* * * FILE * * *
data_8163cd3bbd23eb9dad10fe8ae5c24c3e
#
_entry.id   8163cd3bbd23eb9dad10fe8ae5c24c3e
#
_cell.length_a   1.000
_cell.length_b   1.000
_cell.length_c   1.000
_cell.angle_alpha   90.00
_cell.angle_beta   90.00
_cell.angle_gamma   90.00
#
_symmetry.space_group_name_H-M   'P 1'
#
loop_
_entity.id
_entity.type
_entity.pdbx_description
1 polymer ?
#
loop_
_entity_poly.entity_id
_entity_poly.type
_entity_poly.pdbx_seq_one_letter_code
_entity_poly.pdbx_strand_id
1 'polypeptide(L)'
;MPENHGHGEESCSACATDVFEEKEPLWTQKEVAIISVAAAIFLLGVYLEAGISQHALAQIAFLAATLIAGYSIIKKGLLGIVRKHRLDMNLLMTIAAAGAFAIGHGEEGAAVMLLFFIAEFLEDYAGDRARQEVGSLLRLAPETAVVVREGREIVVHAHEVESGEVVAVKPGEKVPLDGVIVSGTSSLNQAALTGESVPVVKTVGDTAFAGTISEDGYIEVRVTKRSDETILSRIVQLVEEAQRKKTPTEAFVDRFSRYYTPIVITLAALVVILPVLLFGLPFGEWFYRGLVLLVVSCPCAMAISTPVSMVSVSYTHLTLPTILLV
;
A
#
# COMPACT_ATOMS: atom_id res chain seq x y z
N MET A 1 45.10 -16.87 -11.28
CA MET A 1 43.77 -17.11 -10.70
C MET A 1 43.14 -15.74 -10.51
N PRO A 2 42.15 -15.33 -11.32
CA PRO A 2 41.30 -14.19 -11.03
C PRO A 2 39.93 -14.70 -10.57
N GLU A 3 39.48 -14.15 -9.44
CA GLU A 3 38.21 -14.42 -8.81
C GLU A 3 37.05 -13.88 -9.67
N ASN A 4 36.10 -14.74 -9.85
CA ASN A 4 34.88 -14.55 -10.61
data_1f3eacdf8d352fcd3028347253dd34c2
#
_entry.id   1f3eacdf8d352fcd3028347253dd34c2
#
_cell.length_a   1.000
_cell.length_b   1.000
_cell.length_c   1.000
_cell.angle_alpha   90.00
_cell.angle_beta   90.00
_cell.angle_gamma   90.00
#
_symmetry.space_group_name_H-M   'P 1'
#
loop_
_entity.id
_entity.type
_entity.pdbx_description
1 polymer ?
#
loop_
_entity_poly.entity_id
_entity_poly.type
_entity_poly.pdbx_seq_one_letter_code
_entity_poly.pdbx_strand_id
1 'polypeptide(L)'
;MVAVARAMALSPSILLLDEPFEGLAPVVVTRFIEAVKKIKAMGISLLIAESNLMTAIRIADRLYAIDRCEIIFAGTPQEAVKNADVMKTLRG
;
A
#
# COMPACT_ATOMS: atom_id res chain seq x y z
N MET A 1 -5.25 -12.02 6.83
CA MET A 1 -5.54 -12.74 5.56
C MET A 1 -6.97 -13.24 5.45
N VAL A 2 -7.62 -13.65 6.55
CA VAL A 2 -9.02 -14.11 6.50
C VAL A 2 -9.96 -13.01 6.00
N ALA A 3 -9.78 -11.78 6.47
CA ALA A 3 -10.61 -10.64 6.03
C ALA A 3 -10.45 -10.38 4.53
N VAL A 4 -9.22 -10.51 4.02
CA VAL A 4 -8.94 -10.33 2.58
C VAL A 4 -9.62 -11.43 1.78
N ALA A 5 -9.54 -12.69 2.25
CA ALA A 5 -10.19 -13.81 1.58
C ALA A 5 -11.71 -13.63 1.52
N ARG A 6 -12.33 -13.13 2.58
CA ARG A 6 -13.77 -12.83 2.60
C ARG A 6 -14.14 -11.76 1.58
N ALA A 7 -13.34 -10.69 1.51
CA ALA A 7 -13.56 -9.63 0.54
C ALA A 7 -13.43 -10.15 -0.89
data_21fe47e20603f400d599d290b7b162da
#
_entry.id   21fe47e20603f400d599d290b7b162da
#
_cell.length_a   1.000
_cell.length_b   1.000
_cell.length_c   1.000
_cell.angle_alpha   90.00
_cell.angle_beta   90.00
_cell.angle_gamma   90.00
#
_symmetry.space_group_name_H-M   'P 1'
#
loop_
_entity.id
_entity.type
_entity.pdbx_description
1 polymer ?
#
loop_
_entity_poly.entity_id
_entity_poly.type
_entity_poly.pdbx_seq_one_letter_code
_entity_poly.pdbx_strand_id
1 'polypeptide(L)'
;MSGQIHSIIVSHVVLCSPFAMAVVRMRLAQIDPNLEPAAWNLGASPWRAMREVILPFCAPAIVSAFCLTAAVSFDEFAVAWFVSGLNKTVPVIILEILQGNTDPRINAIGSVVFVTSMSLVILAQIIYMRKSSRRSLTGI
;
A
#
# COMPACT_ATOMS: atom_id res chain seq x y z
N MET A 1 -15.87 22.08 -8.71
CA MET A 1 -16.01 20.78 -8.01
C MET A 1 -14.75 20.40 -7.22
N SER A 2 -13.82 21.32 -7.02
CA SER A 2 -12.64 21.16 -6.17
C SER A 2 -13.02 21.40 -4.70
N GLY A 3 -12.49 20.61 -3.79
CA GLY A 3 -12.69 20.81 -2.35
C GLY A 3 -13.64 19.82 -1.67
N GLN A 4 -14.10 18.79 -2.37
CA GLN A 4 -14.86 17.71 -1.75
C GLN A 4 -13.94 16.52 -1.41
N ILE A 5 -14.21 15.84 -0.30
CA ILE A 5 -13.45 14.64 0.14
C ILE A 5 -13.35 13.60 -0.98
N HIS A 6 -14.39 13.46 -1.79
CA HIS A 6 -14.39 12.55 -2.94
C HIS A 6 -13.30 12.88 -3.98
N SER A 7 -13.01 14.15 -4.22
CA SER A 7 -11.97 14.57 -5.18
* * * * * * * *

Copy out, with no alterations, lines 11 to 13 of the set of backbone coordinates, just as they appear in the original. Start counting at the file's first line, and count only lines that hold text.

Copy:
#
_symmetry.space_group_name_H-M   'P 1'
#